An insurance underwriter evaluates and screen applicants for insurance policies. Your main responsibility is to review applications for health, life and property and casualty insurance policies and decide if they should be approved or not and for how much. You would then decide on the amount of premiums that the policyholder should pay per month.
As an insurance underwriter, you will use underwriting software to evaluate an insurance policy application. You will enter applicant data into the software which will make recommendations on such matters as the premium to be paid and the type of the coverage that can be given. It is from these data that you will make the decision to approve or deny the application. You may also need to factor in the applicant’s credit history and medical history into your final decision. You may also check into the applicant’s other records depending on the kind of insurance product he is applying for. Thus, if you are evaluating an application for a health insurance policy, you will not forget to check into the applicant’s medical records.
To succeed as an insurance underwriter, you need to know how to analyze facts and data. This is crucial since you need to know if an applicant is very risky for the company or not and make the decision to approve or deny an application. You also need to have a very keen eye for detail since all aspects of an applicant’s data must be considered in making a decision. You also need to have excellent math skills since making calculations and determining probability of losses are a regular part of your work.
Why Become An Insurance Underwriter
A career as an insurance underwriter is quite fulfilling for those who are highly analytical and have an eye for detail. It is also a great career choice for those who have a finance background and want a fulltime office job where only minimal travel is required. The occupation also pays quite well.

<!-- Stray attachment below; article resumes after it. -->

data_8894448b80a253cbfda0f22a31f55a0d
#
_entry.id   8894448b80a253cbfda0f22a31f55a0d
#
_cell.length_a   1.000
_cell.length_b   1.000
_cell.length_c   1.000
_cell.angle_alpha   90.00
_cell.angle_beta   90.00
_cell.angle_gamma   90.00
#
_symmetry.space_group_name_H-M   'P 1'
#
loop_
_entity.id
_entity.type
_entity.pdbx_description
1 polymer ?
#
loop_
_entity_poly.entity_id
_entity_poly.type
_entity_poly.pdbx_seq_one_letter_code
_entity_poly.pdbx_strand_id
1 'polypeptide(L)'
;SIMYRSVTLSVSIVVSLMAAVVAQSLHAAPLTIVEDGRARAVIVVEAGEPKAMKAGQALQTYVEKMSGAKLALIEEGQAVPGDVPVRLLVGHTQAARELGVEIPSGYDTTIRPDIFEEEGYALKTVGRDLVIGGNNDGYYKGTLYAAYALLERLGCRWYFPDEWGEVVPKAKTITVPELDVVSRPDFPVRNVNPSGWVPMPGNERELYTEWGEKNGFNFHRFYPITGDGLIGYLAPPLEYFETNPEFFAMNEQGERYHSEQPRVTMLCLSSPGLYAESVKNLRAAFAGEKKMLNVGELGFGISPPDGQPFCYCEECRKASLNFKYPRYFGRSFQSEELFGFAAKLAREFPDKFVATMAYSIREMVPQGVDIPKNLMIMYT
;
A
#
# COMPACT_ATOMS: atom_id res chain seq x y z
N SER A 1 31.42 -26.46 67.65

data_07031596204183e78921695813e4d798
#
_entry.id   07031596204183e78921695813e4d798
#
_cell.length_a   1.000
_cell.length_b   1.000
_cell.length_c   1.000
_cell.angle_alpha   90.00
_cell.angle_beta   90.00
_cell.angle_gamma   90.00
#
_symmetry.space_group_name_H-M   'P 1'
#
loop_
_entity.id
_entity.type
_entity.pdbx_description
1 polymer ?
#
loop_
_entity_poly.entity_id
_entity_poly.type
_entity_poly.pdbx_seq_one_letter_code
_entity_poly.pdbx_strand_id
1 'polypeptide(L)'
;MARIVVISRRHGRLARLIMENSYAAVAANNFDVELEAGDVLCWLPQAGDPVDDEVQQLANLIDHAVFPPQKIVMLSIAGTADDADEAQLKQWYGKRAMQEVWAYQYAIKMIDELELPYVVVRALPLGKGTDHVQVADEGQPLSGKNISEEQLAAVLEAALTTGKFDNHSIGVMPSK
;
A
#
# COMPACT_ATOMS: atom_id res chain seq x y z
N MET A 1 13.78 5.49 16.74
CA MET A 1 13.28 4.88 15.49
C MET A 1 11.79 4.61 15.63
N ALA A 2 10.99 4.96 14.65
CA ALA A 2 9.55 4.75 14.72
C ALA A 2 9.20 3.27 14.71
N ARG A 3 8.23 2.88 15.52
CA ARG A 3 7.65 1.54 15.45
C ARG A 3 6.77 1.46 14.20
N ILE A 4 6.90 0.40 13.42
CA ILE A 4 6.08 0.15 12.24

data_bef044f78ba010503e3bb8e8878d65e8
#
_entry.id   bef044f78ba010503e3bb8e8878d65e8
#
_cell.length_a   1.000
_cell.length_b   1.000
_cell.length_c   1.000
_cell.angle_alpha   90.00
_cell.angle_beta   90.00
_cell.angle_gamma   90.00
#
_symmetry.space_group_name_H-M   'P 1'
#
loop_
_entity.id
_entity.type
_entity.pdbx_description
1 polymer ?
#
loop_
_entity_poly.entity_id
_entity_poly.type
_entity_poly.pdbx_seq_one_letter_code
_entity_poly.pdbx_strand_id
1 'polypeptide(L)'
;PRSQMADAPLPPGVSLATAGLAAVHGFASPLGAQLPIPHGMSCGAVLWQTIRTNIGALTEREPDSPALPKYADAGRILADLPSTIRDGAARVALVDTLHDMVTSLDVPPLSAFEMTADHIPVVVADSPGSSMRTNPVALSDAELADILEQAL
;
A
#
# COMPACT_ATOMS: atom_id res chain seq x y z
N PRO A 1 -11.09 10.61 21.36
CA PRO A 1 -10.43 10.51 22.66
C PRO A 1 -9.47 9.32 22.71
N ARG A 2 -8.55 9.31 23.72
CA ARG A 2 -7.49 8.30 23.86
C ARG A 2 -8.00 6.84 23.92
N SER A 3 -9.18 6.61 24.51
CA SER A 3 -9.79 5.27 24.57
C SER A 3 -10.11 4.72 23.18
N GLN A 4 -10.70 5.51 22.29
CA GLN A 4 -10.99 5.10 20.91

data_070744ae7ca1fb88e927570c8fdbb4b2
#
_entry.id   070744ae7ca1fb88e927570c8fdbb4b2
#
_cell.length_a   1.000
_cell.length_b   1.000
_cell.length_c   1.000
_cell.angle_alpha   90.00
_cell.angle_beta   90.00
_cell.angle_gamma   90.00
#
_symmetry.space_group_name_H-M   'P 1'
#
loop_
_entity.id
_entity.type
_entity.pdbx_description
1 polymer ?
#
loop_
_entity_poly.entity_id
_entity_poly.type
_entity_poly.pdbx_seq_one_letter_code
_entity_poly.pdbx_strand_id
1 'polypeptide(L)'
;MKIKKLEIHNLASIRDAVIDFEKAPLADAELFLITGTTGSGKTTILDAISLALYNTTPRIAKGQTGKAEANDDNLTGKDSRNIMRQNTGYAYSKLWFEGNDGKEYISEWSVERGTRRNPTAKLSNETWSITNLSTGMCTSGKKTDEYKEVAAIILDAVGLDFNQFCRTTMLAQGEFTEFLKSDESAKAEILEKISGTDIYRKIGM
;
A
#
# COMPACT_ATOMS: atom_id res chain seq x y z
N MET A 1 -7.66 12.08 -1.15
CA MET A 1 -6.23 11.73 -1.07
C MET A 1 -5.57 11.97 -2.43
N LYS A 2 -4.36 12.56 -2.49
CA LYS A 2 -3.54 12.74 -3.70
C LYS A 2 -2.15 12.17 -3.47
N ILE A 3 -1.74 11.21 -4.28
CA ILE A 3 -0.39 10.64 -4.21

Insurance Underwriter Work Environment
Insurance underwriters typically work for insurance carriers, insurance agencies and brokerages and other companies. The work is fulltime and usually done in a comfortable office setting. Occasional travel to evaluate properties in person may be required for those who work as property and casualty insurance underwriters.
The U.S. Occupational Employment and Wages report of the U.S. Bureau of Labor Statistics revealed that insurance underwriters received mean annual wages of $70,110. This is a bit lower than the $99,920 paid to personal financial advisors and $91,620 given to financial analysts.
Insurance Underwriter Career Outlook
The U.S. Bureau of Labor Statistics revealed a grim outlook for insurance underwriters in the next few years. In the period covering 2012 to 2022, the profession is set to decline six percent due to the increasing reliance of automated underwriting software that will process applications faster and reduce the need to hire underwriters. However, underwriters will still be needed to make the final decisions on the automated recommendations. New underwriters will also be needed to replace those who will retire or transfer to other jobs.
Insurance Underwriter Degree
The entry point for this profession is a bachelor’s degree, preferably in business, finance and math. Most of the training needed for a new hire to perform the duties of the job are given by senior underwriters. Certifications are important if an underwriter wishes to advance to senior positions. The Institutes gives certification to new underwriters which take one to two years to finish. Upon completion of coursework and passing of tests, the designations Associate in Commercial Underwriting and Associate in Personal Insurance are given. There are also other certifications for experienced underwriters.